The Pelling Collection

Voice of the peopleExcitingly, special collections are not static – they grow! In 2015 Senate House Library was given a new special collection, the Pelling Collection. We are delighted to announce that this has now been fully catalogued and thereby made accessible to researchers.

The Pelling collection comprises some 800 left-wing political pamphlets assembled by Henry Pelling (1920-1997), author of Origins of the Labour Party (1954) and A Short History of the Labour Party (1961), and the foremost empirical labour historian of his generation. Pelling transformed work on the early history of the Labour Party, “a field where triumphalist myth making yielded to his exact scholarship” (ODNB) and trailblazed researcher in the field of electoral history. His pamphlets constitute raw material for his work.

The pamphlets provide insight into the society, economy and momentous events of their times. Many pertain to the Communist Party of Great Britain. Others are anti-Communist pamphlets, or pertain to the Labour Party, the Independent Labour Party, or to RILU, the Red International of Labor Unions. The oldest are from the 1880s, and cover such matters as Why Men Strike, or, Strikes and How to Get Rid of Them (a lecture given in New York in 1889 for the benefit of unemployed street-car drivers and conductors, arguing for improved working conditions as a solution to strikes) and Landlords' Rights and Englishmen's Wrongs (about land nationalisation) alongside the Communist manifesto. The pamphlets extend up to the 1970s. Some late titles which may resonate today include Britain 1980 – Out or In? (about British membership of the European Economic Community) and Labour's Manifesto: Now Britain's Strong Let's Make it Great to Live in (taken from The Guardian, 28 May 1970).

Why you should be a CommunistWhile there are some periodical parts and slim books, many items comprise just four pages or so and cost a penny or two at the point of initial sale. Some were free leaflets, such as a voting manifesto for Michael Parker, a 26-year-old barrister standing as Labour candidate for South Kensington in the 1925 general election. The Speakers’ Handbook of the Labour Party for 1948-9 jostles forces with William Morris’s The Reward of Labour: A Dialogue, the earliest title in the Hammersmith Socialist Library (despite its title, actually a three-way conversation between an earnest enquirer, an East-End weaver, and a West-End landowner) and other documents pertaining to the Hammersmith Socialist Society. Titles range from the emotive, such as Emile Burns’s Jobs, Homes, Security: Post-War Britain and the Way to Socialism (1944) to the blunt, such as Why You Should be a Communist, by William Wainwright. (The answer begins: ‘Because only the Communist Party can unite the working class to lead the nation to victory over Hitler and his Allies’. An application form to join the Communist Party and a brief reading list are at the back). Aspects of everyday life are caught up with pure politics: Spotlight on the Channel Islands, for example, descriptions by Sam Russell of the Daily Worker of Jersey and Guernsey under and just after German occupation, lists the weekly rations available in July 1945.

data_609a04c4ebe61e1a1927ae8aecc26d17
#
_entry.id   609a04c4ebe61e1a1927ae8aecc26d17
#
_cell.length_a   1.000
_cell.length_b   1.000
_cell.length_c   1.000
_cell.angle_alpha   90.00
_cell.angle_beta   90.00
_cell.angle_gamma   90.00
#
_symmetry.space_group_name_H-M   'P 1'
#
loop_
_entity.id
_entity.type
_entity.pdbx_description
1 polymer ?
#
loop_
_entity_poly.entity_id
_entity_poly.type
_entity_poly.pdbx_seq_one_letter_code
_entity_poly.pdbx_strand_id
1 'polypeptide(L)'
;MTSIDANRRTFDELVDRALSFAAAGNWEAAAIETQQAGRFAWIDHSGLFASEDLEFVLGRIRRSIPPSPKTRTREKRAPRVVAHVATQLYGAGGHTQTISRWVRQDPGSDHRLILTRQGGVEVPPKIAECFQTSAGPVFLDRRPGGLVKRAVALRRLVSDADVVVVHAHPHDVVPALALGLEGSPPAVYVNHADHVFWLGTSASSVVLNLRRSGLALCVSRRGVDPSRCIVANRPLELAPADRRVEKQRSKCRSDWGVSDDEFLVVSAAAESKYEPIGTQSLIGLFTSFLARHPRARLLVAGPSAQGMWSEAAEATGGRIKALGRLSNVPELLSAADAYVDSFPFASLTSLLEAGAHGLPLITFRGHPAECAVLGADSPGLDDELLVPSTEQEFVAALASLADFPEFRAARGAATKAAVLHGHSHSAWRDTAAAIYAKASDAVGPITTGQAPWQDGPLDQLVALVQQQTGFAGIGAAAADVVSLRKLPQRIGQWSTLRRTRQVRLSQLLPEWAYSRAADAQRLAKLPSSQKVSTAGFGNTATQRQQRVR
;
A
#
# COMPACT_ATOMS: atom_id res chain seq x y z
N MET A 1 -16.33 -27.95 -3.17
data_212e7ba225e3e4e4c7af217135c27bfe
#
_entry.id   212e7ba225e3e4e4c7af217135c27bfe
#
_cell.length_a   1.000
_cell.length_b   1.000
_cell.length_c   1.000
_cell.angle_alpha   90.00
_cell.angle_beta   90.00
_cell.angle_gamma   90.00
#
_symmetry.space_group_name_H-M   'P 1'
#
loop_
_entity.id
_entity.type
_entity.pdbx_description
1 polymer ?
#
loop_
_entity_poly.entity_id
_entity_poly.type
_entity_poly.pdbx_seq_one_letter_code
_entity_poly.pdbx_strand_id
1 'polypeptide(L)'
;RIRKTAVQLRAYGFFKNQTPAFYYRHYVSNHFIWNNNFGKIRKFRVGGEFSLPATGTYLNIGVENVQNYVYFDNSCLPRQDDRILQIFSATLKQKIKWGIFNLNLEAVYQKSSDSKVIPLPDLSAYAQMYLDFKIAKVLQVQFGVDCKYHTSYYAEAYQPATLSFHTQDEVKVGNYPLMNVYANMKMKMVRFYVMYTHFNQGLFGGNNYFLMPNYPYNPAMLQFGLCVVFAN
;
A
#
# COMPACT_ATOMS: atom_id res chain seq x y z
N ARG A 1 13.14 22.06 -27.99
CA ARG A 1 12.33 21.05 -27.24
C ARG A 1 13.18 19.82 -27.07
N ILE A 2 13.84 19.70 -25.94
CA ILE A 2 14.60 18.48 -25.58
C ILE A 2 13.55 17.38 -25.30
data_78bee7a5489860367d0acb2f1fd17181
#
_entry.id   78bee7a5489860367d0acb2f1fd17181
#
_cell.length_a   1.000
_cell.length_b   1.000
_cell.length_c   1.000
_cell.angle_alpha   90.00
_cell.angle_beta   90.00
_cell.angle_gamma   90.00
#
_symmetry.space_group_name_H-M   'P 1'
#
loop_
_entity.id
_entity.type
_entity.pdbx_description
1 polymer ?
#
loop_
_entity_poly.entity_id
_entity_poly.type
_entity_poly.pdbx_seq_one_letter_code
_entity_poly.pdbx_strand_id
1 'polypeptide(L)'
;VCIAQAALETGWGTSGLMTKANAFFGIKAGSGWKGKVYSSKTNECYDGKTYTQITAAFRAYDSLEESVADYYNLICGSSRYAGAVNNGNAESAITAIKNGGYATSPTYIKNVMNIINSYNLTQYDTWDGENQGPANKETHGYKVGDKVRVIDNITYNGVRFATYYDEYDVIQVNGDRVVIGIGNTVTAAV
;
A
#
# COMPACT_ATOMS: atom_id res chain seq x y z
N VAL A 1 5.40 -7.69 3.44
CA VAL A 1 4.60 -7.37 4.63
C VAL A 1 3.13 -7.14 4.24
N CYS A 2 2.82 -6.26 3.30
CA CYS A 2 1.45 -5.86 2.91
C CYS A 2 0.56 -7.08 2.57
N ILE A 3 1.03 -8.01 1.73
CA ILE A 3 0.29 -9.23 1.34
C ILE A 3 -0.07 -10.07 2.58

The collection complements strong section on labour history material in Senate House Library’s modern collections, the Higgins/Richardson archives in labour history, and several book collections within its named special collections: the Burns Collection (the working library of labour leader John Burns on British politics, social conditions and economics); the Heisler Collection, relating to labour and radical political movements; to a lesser extent, the Goldsmiths’ Library of Economic Literature.  Beyond Senate House Library, it complements such collections as the Dutt collection at the British Library, the TUC Library at London Metropolitan University, and, further afield, the Working Class Movement Library in Salford.

Items within the Pelling collection can be searched by author, title, subject, or keyword. To gain an overview of all items in the Pelling collection, go to the Classic Catalogue and do a mixed classmark search on 'Pelling'.

The article features in the Camden New Journal of 18 August 2016.

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